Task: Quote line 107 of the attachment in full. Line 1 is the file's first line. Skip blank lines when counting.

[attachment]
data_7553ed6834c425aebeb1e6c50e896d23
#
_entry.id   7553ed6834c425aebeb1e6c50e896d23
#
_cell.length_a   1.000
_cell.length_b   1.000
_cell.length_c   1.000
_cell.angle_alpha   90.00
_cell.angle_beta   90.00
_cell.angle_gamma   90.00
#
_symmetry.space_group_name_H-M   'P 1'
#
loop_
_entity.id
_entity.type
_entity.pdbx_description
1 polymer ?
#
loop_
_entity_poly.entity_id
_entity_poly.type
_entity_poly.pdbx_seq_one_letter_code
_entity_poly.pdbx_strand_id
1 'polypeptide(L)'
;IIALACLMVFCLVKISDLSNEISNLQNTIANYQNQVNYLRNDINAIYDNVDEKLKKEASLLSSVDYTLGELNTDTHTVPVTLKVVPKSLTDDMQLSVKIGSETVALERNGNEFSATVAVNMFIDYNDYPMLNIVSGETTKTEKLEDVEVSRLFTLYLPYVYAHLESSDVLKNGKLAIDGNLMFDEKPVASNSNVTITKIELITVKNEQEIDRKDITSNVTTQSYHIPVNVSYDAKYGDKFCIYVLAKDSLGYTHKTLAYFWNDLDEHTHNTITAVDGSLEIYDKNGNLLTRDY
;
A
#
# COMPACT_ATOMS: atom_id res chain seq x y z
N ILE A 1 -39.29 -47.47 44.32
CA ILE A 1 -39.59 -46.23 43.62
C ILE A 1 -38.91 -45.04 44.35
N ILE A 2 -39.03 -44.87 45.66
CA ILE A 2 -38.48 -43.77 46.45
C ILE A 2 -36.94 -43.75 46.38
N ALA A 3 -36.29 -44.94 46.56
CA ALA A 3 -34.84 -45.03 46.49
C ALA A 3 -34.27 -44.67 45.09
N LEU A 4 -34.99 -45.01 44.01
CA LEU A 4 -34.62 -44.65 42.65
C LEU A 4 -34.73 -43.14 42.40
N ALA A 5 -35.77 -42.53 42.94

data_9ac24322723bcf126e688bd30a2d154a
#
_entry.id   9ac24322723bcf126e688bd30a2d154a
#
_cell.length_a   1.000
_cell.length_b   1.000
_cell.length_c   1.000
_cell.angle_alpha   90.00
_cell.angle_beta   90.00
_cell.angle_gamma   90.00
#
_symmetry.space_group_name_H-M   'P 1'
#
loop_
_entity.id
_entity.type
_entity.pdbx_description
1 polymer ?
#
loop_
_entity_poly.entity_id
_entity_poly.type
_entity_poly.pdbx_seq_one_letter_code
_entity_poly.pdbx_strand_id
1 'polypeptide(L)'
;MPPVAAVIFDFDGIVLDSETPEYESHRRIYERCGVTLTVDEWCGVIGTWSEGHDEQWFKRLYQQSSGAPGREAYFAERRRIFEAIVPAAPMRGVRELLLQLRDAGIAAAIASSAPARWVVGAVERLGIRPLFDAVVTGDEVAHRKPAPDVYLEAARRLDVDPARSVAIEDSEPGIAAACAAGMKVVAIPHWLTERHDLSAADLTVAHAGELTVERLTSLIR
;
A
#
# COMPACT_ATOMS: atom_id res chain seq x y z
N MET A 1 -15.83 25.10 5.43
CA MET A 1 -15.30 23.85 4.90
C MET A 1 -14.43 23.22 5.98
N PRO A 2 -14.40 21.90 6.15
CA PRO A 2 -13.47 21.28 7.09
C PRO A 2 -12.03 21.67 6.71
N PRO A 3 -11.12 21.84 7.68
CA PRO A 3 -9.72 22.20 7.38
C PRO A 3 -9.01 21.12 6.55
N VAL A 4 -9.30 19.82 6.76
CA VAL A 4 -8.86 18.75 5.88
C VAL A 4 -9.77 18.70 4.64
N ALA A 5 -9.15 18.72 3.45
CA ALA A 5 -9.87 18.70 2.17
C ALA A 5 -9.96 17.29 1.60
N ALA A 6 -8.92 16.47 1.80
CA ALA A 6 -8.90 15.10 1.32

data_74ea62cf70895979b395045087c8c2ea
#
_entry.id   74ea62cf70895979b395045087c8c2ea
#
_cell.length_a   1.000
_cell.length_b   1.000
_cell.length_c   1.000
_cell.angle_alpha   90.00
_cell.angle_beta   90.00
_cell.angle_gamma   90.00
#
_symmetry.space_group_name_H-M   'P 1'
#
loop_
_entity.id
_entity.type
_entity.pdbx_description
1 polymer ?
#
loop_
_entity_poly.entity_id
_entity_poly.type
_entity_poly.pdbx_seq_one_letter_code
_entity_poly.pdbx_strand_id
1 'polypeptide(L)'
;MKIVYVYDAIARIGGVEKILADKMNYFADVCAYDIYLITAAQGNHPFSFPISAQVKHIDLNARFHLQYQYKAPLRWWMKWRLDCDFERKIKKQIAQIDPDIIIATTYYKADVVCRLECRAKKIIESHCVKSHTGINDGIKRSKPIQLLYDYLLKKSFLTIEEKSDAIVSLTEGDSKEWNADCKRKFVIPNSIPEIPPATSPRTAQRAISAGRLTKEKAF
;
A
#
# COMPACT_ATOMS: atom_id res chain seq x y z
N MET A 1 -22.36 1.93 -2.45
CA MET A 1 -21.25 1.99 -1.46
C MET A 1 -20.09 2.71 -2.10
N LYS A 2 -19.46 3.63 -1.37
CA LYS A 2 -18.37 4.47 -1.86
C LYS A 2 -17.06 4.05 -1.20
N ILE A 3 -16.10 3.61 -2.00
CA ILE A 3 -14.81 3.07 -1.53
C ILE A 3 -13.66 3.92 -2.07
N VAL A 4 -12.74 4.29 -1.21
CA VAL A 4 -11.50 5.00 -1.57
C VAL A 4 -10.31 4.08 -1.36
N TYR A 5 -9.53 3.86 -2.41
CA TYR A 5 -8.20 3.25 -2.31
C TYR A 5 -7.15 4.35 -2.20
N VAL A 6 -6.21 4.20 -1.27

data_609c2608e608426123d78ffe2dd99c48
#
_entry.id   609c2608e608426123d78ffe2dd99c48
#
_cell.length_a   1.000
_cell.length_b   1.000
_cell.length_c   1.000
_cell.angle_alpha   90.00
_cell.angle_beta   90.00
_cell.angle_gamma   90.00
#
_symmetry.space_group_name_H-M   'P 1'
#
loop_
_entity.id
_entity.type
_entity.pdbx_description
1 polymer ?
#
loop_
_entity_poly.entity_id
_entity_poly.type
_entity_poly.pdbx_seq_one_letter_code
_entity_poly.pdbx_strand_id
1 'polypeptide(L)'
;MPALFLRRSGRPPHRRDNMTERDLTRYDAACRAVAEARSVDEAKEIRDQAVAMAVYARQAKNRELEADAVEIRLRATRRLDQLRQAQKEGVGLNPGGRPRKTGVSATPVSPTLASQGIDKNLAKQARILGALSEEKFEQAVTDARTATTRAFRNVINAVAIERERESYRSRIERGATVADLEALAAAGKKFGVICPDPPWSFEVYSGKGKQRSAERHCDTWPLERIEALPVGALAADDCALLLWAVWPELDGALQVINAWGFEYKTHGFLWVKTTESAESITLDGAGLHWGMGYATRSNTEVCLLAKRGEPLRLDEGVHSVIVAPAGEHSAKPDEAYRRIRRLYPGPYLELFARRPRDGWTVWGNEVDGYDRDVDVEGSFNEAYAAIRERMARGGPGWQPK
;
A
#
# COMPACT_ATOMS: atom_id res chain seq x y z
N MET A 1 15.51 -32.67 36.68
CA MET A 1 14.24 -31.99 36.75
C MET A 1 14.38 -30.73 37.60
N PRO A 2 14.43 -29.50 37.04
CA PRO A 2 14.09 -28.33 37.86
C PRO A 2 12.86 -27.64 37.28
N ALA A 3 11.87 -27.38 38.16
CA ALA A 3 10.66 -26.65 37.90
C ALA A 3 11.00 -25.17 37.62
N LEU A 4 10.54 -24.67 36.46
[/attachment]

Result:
_entity.pdbx_description